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State of U.P. Vs. Shatrughan Lal & Anr [1998] INSC 371 (30 July 1998)

S. Saghir Ahmad, G.B. Pattanaik S. Saghir Ahmad, J.



The respondent who was a Lekhpal in the service of the State Government, was dismissed from service after a regular departmental inquiry. The order of dismissal was challenged before the U.P. Public Services Tribunal which, by its judgment dated 13.3.81, allowed the claim petition with the findings that the departmental proceedings conducted against the respondent as also the order dated 28.2.77 by which he was removed from service were illegal and void. The State of U.P. then filed a writ petition in the High Court which was dismissed summarily on 4.2.82.

We have heard learned counsel for the parties. The Tribunal has found as a fact that copies of the documents which were proposed in the charge-sheet to be produced in the department proceedings as proof in support of articles of charges were not supplied to the respondent. This finding was based on the own admission of the appellant in the written statement that the copies of the documents mentioned in the charge-sheet were not supplied to the respondent which could be inspected by him at any time. The Tribunal further found that the copies of the statement recorded during the preliminary inquiry on the basis of which the charges were subsequently framed against the respondent were also not supplied to him. It was, on these two grounds that it was held by the Tribunal that the inquiry proceedings were bad in law.

These findings are assailed before us by the counsel for the State of U.P.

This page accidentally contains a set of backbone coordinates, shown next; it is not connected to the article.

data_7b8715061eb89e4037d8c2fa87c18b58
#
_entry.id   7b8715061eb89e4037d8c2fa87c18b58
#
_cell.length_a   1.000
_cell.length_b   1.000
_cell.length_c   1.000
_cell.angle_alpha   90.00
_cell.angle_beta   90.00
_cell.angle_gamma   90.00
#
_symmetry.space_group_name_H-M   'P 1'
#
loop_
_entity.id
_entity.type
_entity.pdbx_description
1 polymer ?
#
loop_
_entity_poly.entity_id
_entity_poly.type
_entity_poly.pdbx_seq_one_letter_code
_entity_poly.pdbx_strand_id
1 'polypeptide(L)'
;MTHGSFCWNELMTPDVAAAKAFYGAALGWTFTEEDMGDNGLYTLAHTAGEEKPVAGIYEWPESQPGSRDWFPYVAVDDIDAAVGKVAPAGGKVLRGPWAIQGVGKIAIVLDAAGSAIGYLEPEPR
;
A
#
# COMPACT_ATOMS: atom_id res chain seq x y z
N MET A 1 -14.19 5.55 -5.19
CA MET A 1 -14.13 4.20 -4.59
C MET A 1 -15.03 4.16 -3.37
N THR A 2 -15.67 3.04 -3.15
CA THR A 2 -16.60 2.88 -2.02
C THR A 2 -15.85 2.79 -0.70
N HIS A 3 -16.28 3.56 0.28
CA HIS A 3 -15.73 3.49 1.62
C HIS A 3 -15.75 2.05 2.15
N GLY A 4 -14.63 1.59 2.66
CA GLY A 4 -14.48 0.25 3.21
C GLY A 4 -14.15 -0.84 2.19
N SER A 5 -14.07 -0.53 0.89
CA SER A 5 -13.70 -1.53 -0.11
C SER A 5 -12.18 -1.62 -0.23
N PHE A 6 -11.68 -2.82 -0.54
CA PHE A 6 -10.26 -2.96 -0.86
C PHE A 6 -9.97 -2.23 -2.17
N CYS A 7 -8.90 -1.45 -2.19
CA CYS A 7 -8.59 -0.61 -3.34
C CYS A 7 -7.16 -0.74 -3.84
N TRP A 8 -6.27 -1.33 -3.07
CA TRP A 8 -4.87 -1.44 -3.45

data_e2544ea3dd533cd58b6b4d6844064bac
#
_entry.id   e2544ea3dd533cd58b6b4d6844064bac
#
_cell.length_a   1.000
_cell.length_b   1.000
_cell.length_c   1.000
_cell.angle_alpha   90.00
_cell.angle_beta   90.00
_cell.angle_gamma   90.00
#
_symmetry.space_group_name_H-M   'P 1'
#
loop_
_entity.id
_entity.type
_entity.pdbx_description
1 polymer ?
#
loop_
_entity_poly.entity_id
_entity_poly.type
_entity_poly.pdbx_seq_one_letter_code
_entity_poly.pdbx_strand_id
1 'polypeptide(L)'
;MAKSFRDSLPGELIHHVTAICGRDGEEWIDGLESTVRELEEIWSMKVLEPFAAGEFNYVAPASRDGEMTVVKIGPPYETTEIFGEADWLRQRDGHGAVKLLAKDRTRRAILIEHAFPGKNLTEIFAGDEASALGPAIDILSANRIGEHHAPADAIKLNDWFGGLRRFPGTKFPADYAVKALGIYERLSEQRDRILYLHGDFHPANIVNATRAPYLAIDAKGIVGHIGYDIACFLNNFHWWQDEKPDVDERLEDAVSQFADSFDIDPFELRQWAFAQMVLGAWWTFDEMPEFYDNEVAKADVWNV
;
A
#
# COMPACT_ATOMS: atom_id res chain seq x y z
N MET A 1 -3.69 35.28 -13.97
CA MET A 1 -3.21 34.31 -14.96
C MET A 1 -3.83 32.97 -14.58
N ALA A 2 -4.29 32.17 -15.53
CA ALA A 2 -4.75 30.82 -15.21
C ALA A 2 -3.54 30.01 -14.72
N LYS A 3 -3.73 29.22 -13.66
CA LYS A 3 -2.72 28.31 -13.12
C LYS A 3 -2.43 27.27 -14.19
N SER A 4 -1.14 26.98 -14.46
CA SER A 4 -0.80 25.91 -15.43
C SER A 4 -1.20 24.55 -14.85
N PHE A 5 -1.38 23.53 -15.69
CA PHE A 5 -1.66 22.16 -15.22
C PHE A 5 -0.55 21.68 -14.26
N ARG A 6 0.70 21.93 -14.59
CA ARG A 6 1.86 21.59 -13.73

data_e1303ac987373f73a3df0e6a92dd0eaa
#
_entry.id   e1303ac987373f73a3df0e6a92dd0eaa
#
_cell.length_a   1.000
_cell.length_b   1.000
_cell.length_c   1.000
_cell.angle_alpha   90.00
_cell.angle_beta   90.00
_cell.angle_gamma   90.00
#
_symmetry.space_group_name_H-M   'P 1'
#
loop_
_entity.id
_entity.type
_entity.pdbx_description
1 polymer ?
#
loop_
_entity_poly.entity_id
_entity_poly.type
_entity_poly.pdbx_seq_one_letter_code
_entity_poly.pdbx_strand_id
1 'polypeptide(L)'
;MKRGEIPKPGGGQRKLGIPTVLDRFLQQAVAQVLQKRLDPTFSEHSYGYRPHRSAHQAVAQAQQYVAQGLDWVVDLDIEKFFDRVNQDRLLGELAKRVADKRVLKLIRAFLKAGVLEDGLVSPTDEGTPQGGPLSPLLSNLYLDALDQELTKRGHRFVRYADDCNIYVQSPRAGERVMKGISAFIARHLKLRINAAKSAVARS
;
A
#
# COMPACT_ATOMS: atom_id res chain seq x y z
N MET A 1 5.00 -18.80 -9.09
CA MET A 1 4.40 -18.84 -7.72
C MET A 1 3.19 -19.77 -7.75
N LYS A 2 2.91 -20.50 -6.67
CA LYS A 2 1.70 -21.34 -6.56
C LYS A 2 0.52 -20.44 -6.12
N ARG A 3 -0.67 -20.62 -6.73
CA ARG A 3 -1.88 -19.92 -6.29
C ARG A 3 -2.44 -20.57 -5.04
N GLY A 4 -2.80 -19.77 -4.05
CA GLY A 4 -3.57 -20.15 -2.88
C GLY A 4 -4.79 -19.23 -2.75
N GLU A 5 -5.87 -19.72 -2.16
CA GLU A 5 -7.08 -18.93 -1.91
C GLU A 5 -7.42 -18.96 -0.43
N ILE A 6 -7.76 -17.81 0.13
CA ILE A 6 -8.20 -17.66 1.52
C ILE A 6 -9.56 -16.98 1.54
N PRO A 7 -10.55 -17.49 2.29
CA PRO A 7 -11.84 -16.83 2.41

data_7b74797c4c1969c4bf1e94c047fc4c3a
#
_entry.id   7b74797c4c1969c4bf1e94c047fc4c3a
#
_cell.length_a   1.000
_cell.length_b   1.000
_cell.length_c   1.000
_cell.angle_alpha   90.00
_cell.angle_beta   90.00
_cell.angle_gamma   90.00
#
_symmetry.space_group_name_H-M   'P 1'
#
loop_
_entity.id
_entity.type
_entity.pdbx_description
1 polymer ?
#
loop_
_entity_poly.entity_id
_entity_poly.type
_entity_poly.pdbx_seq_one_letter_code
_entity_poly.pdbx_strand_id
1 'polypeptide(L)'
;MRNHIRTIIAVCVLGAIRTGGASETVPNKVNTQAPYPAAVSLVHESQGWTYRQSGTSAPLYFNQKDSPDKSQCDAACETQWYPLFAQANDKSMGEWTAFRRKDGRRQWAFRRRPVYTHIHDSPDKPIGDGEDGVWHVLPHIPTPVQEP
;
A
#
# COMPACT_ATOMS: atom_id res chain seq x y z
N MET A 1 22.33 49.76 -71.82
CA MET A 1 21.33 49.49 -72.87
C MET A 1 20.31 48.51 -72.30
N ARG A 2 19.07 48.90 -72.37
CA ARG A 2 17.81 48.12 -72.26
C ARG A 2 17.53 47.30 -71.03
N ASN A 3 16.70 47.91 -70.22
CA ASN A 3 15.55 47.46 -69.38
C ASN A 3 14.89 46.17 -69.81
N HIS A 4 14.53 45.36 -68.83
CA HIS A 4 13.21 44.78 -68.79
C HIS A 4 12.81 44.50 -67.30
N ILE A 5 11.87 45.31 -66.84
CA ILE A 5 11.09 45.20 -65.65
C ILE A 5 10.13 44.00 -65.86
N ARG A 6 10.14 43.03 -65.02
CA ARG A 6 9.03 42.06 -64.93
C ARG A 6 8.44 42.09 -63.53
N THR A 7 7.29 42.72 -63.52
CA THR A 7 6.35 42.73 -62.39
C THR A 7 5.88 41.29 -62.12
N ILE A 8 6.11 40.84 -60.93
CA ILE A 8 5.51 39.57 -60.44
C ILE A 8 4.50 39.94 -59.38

Now, one of the principles of natural justice is that a person against whom an action is proposed to be taken has to be given an opportunity of hearting. this opportunity has to be an effective opportunity and not a mere pretence. In departmental proceedings where charge-sheet is issued and the documents which are proposed to be utilised against that person are indicated in the charge sheet but copies thereof are not supplied to him in spite of his request, and he is, at the same time, called upon to submit his reply, it cannot be said that an effective opportunity to defend was provided to him. (see: Chandrama Tewari vs. Union of India 1987 (Supp.) SCC 518 = AIR 1988 Sc 177; Kashinath Dikshita vs. Union of India & Ors. 1986 (3) SCC 229 = AIR 1986 SC 2118; State of Uttar Pradesh vs. Mohd. Sharif (1982) 2 SCC 376 = AIR 1982 SC 937).

In High Court of Punjab & Haryana vs. Amrik Singh 1995 (Supp.) 1 SCC 321, it was indicated that the delinquent officer must be supplied copies of documents relied upon in support of the charges. It was further indicated that if the documents are voluminous and copies cannot be supplied, then such officer must be given an opportunity to inspect the same, or else, the principles of natural justice would be violated.

Preliminary inquiry which is conducted invariably on the back of the delinquent employee may, often, constitute the whole basis of the charge-sheet. Before a person is, therefore, called upon to submit his reply to the charge sheet, he must, on a request made by him in that behalf, be supplied the copies of the statements of witnesses recorded during the preliminary enquiry particularly if those witnesses are proposed to be examined at the departmental trial. This principle was reiterated in Kashinath Dikshita vs. Union of India & Ors. (1986) 3 SCC 229 (supra), wherein it was also laid down that this lapse would vitiate the departmental proceedings unless it was shown and established as a fact that non-supply of copies of those document in his defence.